Imaging in a HIPAA world
There are now many new rules and regulations regarding the protection and privacy of patient information.
The majority of dental offices now use some sort of image management system.
Whether it’s digital X-rays, intraoral cameras or digital cameras, dentists accumulate images on their computer systems.
As many practices know, there are now many new rules and regulations regarding the protection and privacy of patient information. For electronic data images, this is part of the HIPAA Security Rule. Unlike practice management data, however, image files are significantly larger and need to be handled differently. In this article, we will look at the storage of images, data backup and disaster recovery and how to share these images with other practitioners.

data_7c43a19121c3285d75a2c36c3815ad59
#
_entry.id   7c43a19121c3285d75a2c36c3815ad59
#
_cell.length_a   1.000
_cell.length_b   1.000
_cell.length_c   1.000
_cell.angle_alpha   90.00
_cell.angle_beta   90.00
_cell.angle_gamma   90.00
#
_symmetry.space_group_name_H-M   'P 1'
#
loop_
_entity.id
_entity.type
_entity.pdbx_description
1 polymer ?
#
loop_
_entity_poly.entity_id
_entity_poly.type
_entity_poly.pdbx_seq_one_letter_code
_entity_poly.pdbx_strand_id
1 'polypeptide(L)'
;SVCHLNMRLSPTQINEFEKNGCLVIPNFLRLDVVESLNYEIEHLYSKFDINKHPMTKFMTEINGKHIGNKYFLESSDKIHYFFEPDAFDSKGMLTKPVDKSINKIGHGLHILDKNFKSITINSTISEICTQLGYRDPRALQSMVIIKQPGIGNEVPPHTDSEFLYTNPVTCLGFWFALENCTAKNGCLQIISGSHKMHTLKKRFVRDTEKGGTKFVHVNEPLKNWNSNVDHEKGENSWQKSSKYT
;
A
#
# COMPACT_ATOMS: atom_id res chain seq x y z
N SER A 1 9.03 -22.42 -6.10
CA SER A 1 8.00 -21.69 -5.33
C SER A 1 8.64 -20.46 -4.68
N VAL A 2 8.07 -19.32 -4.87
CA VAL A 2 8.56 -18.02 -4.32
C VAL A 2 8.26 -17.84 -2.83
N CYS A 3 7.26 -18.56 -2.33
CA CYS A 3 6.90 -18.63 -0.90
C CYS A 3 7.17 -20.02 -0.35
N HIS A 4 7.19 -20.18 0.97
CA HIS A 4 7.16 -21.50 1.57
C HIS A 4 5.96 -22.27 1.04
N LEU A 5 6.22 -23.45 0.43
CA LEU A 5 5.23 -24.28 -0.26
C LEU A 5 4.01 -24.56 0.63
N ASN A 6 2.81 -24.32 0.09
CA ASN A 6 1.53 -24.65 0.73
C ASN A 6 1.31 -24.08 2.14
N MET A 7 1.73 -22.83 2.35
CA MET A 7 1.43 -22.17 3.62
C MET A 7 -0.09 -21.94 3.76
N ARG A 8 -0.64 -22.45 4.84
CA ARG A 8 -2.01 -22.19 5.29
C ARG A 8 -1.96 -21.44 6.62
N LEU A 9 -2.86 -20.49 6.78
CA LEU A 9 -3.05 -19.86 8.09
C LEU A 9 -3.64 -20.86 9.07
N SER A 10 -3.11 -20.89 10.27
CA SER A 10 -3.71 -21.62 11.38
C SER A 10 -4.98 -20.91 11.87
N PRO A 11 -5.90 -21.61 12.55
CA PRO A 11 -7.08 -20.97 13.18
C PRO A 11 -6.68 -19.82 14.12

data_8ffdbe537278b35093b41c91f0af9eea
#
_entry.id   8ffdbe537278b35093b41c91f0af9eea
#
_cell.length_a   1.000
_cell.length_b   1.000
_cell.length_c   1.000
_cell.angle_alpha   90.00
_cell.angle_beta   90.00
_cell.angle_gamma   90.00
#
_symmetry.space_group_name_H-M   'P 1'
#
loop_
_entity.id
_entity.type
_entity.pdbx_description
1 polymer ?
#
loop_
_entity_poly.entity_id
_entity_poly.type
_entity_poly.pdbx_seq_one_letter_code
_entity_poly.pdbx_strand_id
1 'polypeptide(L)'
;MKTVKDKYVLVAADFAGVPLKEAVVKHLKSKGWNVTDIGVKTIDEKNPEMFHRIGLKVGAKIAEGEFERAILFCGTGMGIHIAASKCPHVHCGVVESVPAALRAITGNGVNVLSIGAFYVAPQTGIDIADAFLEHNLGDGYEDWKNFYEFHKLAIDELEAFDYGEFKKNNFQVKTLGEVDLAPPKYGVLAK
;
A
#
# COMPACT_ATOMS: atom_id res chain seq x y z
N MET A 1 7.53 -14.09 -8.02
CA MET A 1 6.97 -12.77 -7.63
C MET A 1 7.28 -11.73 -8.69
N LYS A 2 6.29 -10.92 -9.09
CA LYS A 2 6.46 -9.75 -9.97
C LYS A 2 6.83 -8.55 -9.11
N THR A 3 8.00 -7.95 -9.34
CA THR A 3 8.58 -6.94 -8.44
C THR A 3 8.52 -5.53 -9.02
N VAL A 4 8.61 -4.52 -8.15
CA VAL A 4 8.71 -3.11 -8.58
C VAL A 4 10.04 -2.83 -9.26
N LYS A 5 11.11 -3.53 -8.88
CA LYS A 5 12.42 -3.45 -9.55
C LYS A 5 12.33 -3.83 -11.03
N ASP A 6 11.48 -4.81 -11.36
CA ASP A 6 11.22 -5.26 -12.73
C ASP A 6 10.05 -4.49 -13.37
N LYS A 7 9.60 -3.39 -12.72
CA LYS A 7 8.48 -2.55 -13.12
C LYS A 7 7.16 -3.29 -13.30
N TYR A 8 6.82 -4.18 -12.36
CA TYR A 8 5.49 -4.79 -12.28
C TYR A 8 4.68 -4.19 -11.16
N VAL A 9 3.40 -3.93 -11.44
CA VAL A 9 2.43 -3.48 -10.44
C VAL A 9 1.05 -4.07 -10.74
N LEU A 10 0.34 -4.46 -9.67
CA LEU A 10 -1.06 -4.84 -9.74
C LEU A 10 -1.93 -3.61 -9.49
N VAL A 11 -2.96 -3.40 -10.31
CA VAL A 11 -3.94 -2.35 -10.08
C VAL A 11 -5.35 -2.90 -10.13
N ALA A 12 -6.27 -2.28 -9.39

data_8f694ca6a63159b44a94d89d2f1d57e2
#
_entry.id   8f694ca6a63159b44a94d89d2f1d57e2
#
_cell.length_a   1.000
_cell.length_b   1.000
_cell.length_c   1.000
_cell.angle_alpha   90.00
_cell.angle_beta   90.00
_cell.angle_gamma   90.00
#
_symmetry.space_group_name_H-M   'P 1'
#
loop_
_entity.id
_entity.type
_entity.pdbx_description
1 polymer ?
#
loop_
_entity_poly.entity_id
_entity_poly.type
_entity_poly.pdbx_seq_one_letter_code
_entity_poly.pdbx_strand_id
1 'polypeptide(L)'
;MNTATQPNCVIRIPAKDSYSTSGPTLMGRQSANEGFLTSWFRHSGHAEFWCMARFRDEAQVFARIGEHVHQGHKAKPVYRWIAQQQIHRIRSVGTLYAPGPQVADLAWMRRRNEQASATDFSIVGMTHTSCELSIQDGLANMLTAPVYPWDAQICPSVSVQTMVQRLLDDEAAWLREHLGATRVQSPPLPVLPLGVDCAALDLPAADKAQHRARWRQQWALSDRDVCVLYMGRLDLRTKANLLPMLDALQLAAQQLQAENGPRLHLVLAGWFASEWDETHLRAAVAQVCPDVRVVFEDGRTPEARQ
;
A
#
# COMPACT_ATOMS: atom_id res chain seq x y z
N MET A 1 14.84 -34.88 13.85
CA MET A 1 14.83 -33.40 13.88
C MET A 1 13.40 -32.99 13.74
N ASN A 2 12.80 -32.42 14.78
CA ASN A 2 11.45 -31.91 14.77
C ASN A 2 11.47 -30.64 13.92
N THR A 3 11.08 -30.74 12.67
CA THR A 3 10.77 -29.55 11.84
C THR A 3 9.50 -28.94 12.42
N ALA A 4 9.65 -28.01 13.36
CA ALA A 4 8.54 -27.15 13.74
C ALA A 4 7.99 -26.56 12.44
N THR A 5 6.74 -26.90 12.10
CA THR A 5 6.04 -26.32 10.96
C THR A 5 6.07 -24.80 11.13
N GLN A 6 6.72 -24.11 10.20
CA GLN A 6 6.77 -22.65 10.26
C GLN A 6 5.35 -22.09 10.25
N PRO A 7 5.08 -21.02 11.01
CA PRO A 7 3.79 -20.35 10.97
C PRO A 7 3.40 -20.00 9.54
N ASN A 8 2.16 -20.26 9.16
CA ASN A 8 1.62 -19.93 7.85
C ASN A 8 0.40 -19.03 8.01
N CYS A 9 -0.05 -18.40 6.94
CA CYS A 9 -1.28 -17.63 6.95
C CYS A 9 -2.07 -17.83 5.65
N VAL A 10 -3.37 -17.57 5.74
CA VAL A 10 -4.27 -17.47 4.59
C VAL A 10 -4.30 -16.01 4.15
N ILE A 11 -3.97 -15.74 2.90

The biggest threat dentists face when it comes to patient images is having an unauthorized person access those images. This would qualify as a data breach, and the law is quite clear on what happens next. If a practice suffers a data breach, it must notify all patients in writing and the local media, as well as be listed on the Health and Human Services website, affectionately known as the Wall of Shame. However, there is one “get-out-of-jail-free card” and that is encryption.
If you encrypt the folders where the images reside and suffer a loss of the data, you are exempt from the Breach Notification rule. Because most offices have far more ePHI (electronic protected health information) than just images, I would almost always recommend you encrypt the entire hard drive of the server. Windows Server 2008 and Server 2012 have a free encryption program called BitLocker built into the operating system.